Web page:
Paul Thomas Ryan
My father was never much for gifts. Every time his birthday, or Christmas, or Father’s Day rolled around, when I’d ask what he wanted, his answer was always the same — “Well-behaved children.” He wasn’t much for giving gifts either, not the tangible kind anyway.
No, our mother was the one who noticed what our eyes lingered on in the department store window. She was the one who sat the five of us Ryan children down each year with the Sears Wishbook to make our Christmas lists. By the time I stopped believing in Santa Claus, I knew she was also the one who bought us the items on those lists that she deemed appropriate and affordable. Mom was the parent who cared about wish gratification, and Dad—well, Dad was the Grinch who, while he grudgingly financed the purchasing, believed that gift-giving was unnecessary, even irksome.
Dad was an engineer by trade and a practical man by nature. It would be more efficient, I heard him say to Mom, to write us each a check so we could buy our own presents, or, better yet, to not give us anything since we already had so much. (We were comfortably middle class, while he had grown up quite poor.) This idea was one my mother, thankfully, didn’t buy. She gave me many memorable gifts over the years – stuffed animals I loved, a scarf set I’d been wanting, a Barbie kitchen that was a dream come true. It took becoming a grownup myself to realize that my dad, too, had given me an abundance of gifts. They just weren’t, with one exception, the kind you could wrap up and slip under a Christmas tree.
From him, I received the gift of perseverance, and the knowledge that I could make amends for my mistakes. When, inspired by the sparkling crystals inside the geodes my seventh grade teacher showed us, I inadvertently damaged his best wood chisel busting open rock after rock in hopes of finding a geode of my own, he had me spend what felt like an entire Saturday morning sharpening it. How could there be so many grades of sandpaper, from coarse to fine? But after the final step—oil on his whetstone—he declared the chisel good as new.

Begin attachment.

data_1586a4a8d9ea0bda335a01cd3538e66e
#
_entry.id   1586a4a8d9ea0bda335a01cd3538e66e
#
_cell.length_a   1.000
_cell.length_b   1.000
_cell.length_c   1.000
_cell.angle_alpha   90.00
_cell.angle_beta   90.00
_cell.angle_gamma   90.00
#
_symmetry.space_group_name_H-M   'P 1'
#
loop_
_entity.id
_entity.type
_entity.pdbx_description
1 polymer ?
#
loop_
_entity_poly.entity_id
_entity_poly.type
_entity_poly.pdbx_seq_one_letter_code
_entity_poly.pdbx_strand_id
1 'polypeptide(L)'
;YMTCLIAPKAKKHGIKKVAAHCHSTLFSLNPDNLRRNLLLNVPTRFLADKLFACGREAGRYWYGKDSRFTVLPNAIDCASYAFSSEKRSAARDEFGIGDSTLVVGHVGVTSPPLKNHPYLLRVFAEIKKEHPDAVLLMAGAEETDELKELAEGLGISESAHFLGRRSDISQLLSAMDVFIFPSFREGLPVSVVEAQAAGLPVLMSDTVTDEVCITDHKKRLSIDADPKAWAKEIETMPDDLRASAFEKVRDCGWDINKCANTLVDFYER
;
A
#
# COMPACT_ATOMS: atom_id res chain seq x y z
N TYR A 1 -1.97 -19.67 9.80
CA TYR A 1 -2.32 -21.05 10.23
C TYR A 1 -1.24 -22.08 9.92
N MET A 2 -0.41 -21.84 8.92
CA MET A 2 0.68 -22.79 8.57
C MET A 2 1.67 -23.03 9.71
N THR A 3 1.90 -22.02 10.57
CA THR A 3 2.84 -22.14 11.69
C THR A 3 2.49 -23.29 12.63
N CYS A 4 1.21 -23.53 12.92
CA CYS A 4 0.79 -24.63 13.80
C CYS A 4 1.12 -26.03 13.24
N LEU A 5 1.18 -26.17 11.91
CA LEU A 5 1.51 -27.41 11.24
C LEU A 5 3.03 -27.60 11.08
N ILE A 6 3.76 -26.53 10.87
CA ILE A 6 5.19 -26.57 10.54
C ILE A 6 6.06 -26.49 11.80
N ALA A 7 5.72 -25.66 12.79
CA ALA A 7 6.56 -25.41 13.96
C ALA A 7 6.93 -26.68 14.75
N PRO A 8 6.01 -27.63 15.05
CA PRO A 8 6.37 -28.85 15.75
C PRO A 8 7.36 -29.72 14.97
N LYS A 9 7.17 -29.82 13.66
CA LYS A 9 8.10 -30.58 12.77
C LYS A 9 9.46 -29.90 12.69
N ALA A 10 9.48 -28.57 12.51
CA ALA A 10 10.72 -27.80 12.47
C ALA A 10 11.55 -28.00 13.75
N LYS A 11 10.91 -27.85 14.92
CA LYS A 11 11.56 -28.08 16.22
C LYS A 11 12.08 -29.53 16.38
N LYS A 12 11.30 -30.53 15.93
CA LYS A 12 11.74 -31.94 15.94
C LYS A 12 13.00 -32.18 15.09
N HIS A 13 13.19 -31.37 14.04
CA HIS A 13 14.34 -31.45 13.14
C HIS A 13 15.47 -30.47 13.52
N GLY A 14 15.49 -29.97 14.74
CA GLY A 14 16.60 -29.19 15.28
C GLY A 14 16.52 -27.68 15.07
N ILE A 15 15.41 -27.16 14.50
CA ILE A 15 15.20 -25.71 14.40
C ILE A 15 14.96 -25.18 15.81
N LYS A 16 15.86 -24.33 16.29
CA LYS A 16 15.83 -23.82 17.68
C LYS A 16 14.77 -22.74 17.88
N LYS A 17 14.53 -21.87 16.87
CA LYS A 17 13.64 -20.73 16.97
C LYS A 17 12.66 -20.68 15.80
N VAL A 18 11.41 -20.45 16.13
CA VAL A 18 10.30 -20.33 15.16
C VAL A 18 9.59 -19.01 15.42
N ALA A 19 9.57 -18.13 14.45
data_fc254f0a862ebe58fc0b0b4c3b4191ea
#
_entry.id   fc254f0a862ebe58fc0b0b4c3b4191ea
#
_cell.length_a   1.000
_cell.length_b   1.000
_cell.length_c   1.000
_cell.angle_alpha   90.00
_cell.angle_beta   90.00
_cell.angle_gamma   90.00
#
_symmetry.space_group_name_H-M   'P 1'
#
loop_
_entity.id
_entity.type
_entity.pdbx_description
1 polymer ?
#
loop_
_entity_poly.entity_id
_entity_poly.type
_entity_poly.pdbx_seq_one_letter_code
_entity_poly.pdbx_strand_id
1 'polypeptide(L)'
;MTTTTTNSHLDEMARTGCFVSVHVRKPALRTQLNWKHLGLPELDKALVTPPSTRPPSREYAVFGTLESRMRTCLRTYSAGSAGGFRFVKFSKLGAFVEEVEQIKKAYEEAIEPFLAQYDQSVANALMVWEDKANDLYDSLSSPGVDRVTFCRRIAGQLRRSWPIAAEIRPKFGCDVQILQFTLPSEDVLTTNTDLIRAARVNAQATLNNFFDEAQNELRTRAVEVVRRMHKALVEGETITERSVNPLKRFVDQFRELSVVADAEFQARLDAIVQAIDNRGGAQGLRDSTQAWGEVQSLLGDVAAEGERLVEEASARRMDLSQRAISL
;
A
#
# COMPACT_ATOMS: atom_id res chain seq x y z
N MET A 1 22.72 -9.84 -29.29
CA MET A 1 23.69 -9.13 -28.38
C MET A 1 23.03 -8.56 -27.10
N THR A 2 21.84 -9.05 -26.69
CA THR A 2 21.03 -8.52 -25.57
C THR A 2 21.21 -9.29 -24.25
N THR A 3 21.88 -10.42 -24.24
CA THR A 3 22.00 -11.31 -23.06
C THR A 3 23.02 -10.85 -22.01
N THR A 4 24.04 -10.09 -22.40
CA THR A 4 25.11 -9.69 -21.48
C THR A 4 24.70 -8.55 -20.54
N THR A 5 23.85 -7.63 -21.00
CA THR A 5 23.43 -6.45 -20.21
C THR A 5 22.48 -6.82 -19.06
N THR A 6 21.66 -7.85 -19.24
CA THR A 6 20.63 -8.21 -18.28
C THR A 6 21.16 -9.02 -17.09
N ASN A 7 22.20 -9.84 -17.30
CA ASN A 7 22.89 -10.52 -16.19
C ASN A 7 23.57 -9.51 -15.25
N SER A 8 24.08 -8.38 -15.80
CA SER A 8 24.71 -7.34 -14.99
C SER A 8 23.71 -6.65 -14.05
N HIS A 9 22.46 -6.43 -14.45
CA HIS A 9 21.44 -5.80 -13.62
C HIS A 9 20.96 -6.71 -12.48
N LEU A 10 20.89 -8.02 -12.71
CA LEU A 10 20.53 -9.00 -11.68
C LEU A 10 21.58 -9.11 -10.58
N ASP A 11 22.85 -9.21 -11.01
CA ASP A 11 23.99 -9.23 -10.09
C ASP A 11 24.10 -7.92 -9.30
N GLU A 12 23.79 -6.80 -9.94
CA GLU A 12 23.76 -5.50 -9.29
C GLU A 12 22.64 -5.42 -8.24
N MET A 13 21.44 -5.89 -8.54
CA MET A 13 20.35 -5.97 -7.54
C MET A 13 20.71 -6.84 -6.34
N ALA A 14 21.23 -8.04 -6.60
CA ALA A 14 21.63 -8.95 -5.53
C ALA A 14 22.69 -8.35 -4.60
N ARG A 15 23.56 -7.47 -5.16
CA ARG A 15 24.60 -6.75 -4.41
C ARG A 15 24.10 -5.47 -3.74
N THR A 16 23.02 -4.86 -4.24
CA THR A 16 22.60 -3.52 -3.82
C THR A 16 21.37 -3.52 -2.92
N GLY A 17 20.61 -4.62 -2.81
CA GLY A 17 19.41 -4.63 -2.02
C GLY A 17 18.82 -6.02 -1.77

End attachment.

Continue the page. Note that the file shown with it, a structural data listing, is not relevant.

My dad gave me the gift of knowing I could take care of myself. He wouldn’t let me get my driver’s license until I demonstrated, lug nut by lug nut, that I could change a tire.
He gave me the gift of noticing me. Once, when I was in high school, after a stormy morning with my mother, I’d left home for the afternoon, wanting more than anything to run away from home. When I walked in the door, his first words were “Welcome home.” How had he known?
He sent me my own post card every time he went on a business trip. This may sound like a small thing, but it wasn’t. Since I had four siblings, getting a card addressed just to me was special, no matter what was pictured. I teased him for years about the card he sent of a prison, with a note on the back pointing out the rust beneath each barred window. His tactic of trying to scare me into being a law-abiding citizen was too transparent, I said.
But the truth is that, along with the gift of letting me know he was thinking of me, he was also teaching me the value of paying attention. Would I have become a writer without my dad’s influence? I’m not so sure. When, in a creative writing class, I encountered poet Miller Williams’s advice, “Notice everything,” he wasn’t telling me anything new. The smallest of details didn’t escape my father; he was fascinated by the way life worked, down to the effect rain has on iron.